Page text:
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Prayer & Reflection
for Women

From time to time we host days of prayer and reflection for women interested in exploring a vocation to Religious life. For further information please contact us at: carmel@roebuckcarmel.com

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Third Sunday of Easter

Luke 24:35-48

 

Stretching our faith

              

The Risen Lord had a word of encouragement for all future believers when he said, ‘Blessed are they who did not see, and yet believe.’ Faith is a person’s response to God, who reveals himself through Jesus Christ.

 Our faith can and is strengthened by prayer.  Mass and the sacraments. Faith, like a muscle, grows as it is exercised. If we fail to exercise our faith it grows weak and dies. We can in some sense ‘lose the faith ‘. It is our faith that gives meaning and direction to our lives. Jesus, by his many bodily appearances, was anxious to convince the disciples that he was truly risen. He went to the trouble of inviting them to touch his risen body and explore the wounds of his crucifixion. In this touch the pain of the cross and the triumph of the Resurrection were united. Without the cross there could have been no resurrection. (Martin Tierney) 


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COVID-19 Notice

Regretfully we have had to close our Chapel to the public.  Given the small size of our Chapel it is no longer a safe space for people to attend Mass while Covid–19 is around. We have not taken the decision lightly, knowing how much it means to the people who attend Mass in the mornings. We will be keeping you all in our prayers at this worrying time and of course we will be open again as soon as it is safe to do so. 

Please feel free to contact us:
          carmel@roebuckcarmel.com

 

We are a community of Carmelite Sisters called by God, to live a life of prayer for the Church and for the world.

Our Rule tells us to ‘meditate day and night on the law of the Lord’.  In other words to ponder the scriptures as we go about our daily tasks.

The heart of our day is the celebration of the Eucharist and we say the full Divine Office.  We also spend two hours in personal prayer each day, one in the morning and one in the evening. 

We hope that you enjoy your visit to our website and that you find reason to return soon. 

 


A reflection on St. Joseph for the month of April

 A tender and loving father

Joseph saw Jesus grow daily “in wisdom and in years and in divine and human favour” (Lk 2:52). As the Lord had done with Israel, so Joseph did with Jesus: he taught him to walk, taking him by the hand; he was for him like a father who raises an infant to his cheeks, bending down to him and feeding him (cf. Hos 11:3-4).

In Joseph, Jesus saw the tender love of God: “As a father has compassion for his children, so the Lord has compassion for those whStJoseph 2021o fear him” (Ps 103:13).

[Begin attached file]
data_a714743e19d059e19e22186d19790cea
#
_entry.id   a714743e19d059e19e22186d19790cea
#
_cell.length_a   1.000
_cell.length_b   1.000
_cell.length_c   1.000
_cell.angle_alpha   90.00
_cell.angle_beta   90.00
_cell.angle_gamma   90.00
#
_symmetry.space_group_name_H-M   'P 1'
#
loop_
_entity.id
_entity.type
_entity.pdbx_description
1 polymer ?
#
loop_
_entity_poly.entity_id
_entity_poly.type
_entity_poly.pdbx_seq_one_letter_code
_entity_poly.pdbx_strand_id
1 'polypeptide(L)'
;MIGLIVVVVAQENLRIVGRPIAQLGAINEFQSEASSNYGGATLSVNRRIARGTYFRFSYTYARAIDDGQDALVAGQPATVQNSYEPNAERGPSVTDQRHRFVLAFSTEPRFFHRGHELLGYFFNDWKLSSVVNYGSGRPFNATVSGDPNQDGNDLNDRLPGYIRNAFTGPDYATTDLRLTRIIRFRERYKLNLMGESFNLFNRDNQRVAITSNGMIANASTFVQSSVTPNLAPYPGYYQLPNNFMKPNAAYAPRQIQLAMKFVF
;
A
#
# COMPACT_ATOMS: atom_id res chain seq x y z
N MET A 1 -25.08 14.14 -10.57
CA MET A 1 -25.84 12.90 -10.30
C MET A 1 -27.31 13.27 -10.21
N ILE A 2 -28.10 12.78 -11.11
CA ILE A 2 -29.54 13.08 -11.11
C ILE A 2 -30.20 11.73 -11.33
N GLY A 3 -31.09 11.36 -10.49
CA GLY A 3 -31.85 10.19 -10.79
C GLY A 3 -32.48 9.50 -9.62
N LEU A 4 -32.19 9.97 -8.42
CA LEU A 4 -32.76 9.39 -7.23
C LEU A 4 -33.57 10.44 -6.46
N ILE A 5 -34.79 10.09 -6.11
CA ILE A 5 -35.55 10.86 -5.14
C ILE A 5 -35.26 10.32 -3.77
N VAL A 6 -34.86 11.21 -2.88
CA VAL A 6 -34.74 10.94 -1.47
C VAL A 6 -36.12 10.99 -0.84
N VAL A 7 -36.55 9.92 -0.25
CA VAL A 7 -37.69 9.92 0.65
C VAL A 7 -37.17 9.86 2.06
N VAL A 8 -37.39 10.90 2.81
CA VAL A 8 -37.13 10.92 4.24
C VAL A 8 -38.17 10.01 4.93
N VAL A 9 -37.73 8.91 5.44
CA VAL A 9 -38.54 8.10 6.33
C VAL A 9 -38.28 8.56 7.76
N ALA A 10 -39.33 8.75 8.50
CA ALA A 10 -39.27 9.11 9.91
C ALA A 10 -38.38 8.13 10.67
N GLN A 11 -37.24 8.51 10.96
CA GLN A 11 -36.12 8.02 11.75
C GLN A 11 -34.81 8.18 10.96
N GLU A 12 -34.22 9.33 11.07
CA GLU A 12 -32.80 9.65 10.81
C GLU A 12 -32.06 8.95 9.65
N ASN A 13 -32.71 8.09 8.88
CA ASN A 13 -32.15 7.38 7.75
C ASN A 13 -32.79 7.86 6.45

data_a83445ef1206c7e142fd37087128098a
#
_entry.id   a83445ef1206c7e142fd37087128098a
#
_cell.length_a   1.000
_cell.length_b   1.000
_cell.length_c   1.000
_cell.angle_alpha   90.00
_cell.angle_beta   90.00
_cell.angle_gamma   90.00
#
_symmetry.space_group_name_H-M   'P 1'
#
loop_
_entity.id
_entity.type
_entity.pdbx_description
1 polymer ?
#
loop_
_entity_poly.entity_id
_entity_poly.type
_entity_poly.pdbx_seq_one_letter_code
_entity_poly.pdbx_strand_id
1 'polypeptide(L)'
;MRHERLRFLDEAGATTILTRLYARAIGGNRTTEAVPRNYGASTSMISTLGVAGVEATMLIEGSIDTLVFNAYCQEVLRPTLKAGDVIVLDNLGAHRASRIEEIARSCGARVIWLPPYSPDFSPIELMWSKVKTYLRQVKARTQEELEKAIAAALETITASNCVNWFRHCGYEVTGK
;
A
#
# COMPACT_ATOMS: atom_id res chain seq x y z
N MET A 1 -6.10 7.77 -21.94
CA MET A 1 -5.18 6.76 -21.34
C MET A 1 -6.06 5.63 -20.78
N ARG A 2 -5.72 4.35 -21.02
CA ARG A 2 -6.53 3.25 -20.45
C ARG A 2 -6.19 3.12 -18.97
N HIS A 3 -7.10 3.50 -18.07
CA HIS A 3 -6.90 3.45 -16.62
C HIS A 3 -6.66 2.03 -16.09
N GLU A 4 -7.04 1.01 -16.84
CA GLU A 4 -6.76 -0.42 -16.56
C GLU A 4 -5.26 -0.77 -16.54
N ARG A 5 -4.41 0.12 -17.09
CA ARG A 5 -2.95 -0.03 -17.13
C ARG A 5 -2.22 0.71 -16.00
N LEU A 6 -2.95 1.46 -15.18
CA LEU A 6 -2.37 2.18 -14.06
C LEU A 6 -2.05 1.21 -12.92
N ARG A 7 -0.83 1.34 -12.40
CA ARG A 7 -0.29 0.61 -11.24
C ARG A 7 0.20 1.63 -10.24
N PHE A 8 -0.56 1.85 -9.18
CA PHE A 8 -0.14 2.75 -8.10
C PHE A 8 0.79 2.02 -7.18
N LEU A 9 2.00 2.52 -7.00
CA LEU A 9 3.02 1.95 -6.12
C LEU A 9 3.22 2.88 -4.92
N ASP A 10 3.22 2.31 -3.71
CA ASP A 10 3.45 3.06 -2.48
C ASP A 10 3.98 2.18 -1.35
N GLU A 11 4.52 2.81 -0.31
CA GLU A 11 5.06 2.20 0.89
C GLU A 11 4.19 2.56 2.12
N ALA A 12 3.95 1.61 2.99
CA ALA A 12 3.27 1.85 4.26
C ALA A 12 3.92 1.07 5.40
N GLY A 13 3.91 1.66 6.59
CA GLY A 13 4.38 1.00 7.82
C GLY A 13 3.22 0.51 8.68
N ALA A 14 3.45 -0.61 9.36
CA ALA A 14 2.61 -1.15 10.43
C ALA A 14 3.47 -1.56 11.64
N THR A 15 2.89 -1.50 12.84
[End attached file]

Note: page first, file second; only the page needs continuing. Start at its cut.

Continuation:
In the synagogue, during the praying of the Psalms, Joseph would surely have heard again and again that the God of Israel is a God of tender love, who is good to all, whose “compassion is over all that he has made” (Ps 145:9).     >>> read more

The history of salvation is worked out “in hope against hope” (Rom 4:18), through our weaknesses. All too often, we think that God works only through our better parts, yet most of his plans are realized in and despite our frailty. Thus Saint Paul could say: “To keep me from being too elated, a thorn was given me in the flesh, a messenger of Satan to torment me, to keep me from being too elated. Three times I appealed to the Lord about this, that it would leave me, but he said to me: ‘My grace is sufficient for you, for power is made perfect in weakness’” (2 Cor 12:7-9).

Since this is part of the entire economy of salvation, we must learn to look upon our weaknesses with tender mercy. 

The evil one makes us see and condemn our frailty, whereas the Spirit brings it to light with tender love. Tenderness is the best way to touch the frailty within us. Pointing fingers and judging others are frequently signs of an inability to accept our own weaknesses, our own frailty. Only tender love will save us from the snares of the accuser (cf. Rev 12:10). That is why it is so important to encounter God’s mercy, especially in the Sacrament of Reconciliation, where we experience his truth and tenderness. Paradoxically, the evil one can also speak the truth to us, yet he does so only to condemn us. We know that God’s truth does not condemn, but instead welcomes, embraces, sustains and forgives us. That truth always presents itself to us like the merciful father in Jesus’ parable (cf. Lk 15:11-32). It comes out to meet us, restores our dignity, sets us back on our feet and rejoices for us, for, as the father says: “This my son was dead and is alive again; he was lost and is found” (v. 24).

Even through Joseph’s fears, God’s will, his history and his plan were at work. Joseph, then, teaches us that faith in God includes believing that he can work even through our fears, our frailties and our weaknesses. He also teaches us that amid the tempests of life, we must never be afraid to let the Lord steer our course. At times, we want to be in complete control, yet God always sees the bigger picture. (Apostolic Letter Patris Corde of Pope Francis)

 

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